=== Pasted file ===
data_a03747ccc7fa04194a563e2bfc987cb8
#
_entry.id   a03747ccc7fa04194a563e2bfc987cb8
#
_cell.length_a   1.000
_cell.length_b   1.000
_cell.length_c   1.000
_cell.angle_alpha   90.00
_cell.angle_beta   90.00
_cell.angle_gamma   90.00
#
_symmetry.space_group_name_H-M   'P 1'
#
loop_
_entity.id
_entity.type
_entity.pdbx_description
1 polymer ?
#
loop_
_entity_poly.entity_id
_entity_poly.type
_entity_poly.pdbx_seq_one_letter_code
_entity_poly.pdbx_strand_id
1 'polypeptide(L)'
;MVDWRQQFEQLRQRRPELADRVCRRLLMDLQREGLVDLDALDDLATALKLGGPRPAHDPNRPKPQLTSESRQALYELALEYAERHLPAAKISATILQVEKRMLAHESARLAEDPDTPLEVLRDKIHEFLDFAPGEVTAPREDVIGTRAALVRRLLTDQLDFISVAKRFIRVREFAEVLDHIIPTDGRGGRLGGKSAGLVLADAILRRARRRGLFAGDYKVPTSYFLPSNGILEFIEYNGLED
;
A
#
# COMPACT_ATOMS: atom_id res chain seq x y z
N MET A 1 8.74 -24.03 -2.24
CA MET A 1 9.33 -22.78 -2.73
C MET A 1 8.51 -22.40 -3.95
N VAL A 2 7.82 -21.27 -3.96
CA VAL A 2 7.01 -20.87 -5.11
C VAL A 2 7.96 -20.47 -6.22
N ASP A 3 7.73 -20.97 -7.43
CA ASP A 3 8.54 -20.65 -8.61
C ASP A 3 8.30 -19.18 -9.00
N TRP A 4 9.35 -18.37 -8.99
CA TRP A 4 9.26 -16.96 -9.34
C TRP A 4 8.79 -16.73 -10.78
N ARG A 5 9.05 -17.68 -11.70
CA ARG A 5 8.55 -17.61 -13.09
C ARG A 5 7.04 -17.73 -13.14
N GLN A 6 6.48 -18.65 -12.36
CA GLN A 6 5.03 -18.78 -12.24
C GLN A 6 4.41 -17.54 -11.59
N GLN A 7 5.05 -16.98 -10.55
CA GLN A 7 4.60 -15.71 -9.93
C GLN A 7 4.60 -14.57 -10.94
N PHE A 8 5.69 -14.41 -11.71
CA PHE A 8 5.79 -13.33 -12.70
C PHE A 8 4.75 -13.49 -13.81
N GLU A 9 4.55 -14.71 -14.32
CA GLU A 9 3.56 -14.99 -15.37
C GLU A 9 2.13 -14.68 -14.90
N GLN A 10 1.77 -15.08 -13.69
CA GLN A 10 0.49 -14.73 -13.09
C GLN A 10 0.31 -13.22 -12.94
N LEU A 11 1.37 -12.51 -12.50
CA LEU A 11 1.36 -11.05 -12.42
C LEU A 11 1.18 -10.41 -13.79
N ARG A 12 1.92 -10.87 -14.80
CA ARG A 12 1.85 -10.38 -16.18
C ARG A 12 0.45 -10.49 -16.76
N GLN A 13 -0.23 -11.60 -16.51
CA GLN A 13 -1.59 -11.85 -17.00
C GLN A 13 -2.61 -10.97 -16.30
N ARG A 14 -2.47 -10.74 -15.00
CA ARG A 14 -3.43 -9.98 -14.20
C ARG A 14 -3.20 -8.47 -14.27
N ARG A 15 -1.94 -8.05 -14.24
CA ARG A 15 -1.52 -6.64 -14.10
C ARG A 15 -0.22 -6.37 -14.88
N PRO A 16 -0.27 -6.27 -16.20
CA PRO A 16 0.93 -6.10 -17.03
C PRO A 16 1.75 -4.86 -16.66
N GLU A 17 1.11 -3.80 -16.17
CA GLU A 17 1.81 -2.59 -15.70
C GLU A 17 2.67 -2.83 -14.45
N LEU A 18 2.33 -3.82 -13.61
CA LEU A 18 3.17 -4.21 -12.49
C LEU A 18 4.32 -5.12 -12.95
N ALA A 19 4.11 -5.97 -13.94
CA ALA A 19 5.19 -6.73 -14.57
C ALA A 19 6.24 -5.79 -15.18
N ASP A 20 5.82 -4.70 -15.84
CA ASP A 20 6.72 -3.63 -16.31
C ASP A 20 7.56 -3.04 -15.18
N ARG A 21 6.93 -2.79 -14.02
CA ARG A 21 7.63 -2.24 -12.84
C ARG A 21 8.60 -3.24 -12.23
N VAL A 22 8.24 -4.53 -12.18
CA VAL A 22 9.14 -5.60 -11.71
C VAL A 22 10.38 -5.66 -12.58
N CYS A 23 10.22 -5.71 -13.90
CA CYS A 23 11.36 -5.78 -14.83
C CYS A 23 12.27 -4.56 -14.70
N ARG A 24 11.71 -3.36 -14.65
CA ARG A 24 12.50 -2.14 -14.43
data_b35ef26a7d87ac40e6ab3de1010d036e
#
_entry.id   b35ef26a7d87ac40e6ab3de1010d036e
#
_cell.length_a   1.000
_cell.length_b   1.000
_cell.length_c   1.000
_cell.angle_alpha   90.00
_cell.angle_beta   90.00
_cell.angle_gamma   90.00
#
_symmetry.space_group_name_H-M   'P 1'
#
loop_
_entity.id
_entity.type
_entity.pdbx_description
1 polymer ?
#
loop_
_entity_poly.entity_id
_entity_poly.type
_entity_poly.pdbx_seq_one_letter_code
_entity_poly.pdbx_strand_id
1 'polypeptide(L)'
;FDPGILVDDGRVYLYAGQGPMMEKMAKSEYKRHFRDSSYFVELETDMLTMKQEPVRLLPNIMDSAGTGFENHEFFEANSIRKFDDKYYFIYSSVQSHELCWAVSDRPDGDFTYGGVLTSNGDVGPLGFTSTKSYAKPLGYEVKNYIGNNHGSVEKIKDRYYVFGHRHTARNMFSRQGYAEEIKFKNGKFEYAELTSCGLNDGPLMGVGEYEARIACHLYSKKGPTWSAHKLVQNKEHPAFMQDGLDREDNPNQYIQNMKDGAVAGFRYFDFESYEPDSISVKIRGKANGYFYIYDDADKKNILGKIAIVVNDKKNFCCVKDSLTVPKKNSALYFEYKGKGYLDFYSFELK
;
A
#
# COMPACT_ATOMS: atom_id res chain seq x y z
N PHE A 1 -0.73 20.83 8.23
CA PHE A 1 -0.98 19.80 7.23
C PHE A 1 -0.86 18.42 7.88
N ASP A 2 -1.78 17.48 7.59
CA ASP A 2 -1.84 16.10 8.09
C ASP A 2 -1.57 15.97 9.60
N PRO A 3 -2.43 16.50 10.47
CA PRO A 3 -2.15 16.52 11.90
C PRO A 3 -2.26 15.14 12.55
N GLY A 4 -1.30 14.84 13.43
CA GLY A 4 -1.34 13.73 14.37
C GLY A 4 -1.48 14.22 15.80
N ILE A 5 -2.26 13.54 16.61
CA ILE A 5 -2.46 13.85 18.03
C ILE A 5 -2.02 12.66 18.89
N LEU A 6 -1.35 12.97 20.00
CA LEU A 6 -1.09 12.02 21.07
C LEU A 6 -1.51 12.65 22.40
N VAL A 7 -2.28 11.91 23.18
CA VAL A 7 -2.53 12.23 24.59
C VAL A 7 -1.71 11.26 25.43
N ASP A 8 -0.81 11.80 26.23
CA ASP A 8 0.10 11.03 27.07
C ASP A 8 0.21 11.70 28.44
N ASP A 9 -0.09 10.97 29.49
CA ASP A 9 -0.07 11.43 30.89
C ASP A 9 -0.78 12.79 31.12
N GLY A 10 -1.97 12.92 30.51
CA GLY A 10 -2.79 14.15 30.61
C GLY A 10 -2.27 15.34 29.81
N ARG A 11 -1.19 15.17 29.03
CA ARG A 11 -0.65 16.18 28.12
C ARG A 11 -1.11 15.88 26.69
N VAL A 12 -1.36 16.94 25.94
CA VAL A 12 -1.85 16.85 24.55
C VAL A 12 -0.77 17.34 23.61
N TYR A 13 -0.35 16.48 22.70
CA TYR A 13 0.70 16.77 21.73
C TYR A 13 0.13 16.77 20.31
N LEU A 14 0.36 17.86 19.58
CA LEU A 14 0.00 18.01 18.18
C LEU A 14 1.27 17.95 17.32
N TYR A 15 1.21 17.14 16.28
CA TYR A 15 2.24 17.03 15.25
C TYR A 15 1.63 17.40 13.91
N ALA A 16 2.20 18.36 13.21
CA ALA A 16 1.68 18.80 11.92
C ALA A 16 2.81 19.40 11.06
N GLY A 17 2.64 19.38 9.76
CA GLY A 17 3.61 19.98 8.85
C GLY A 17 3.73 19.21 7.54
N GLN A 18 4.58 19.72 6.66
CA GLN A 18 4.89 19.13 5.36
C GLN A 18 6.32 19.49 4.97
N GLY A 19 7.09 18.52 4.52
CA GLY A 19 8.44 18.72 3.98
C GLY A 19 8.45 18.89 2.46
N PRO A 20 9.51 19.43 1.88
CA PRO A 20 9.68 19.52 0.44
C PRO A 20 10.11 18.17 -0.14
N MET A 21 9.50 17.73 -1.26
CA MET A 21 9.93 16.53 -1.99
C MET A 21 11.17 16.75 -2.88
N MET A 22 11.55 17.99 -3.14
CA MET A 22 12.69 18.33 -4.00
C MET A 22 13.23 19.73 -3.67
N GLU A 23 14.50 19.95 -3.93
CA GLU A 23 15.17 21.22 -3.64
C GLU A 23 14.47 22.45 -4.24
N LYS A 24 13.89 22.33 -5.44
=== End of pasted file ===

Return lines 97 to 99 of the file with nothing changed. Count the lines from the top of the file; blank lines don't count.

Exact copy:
N CYS A 23 10.22 -5.71 -13.90
CA CYS A 23 11.36 -5.78 -14.83
C CYS A 23 12.27 -4.56 -14.70